The new album is called Music Must Destroy. But why must it? Isn’t music supposed to be entertainment?
You’re right. But I’ve had enough of governments telling us what to do. They don’t act on our behalf.
Does politicism in music really change anything?
It has more to do with building awareness, I think. At sixty years of age, I try not to write anything too questioning or negative without some kind of answer.
Lifelong fan Henry Rollins is one of the guests on the album, on the title track and single.
Henry really loves our band. When I asked him to sing on the album, he joked: “There’s only one problem with that – I can’t sing!” [Laughs] But he’s on the third verse of that song.
Guests on the album also include The Damned’s Captain Sensible, Jake Burns of Stiff Little Fingers and Kirk Brandon from Spear Of Destiny, among others.
All of those people are friends. Marco Pirroni [Adam And The Ants guitarist] is on there too.
- Has the true spirit of punk gone up in flames?
- ‘Muscly’ fossil named after Henry Rollins
- Roland Link: Love In Vain: The Story Of The Ruts & Ruts DC
- What happened when thousands of punks descended upon a British seaside town?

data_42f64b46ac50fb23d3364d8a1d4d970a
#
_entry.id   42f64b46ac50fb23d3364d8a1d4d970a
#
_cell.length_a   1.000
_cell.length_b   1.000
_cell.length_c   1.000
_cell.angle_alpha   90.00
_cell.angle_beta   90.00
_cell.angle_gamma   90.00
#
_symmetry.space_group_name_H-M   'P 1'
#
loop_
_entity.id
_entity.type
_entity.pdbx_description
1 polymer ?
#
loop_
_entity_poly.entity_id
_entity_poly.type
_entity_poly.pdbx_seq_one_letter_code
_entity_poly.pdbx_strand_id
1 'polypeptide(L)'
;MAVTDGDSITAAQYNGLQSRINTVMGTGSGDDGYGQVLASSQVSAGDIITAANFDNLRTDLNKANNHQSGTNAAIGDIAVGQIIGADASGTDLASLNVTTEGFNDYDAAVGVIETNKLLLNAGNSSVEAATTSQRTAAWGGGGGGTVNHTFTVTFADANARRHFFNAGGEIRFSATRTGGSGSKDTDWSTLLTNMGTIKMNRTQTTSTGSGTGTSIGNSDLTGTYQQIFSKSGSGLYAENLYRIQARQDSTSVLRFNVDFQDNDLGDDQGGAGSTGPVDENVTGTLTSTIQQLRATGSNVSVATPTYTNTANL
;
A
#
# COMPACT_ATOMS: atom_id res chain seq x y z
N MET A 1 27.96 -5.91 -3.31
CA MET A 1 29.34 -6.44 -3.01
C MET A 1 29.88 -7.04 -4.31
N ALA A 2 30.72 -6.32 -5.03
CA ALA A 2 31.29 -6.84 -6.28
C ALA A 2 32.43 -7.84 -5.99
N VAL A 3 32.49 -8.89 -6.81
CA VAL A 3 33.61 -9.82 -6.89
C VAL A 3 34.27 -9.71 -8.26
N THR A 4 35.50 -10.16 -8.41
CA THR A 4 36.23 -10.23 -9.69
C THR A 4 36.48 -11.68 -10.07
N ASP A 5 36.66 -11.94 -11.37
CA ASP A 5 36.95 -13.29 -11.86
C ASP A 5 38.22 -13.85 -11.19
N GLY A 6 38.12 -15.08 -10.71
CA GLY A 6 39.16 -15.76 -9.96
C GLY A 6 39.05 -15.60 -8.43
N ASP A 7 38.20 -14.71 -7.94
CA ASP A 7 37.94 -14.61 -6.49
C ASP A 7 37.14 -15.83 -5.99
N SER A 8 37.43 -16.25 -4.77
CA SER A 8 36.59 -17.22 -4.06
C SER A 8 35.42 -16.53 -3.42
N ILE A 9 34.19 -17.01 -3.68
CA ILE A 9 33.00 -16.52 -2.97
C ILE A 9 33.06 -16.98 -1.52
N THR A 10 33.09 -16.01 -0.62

The band’s biography stresses a hatred of nostalgia. For many years you personally had opposed the idea of reuniting, then you relented in 2007.
The Ruts was such a big part of our lives, but it all happened so fast. We got signed and only a year later Malcolm [Owen, singer] was dead. The Ruts DC moniker was a compromise – at least we haven’t re-formed The Ruts. I’m glad we’ve made a new album, because playing those old songs alone would have been boring.
This isn’t ‘just’ a punk album, there’s a maturity to tracks such as Second Hand Child and Soft City Lights.
We love where punk came from but we were always rock musicians. This time we have tapped into our record collections, nodding at the Pink Fairies and Hawkwind, Nirvana and Killing Joke, even The Who, but that punk energy still remains.
Ruts DC play London Camden Underworld on September 16.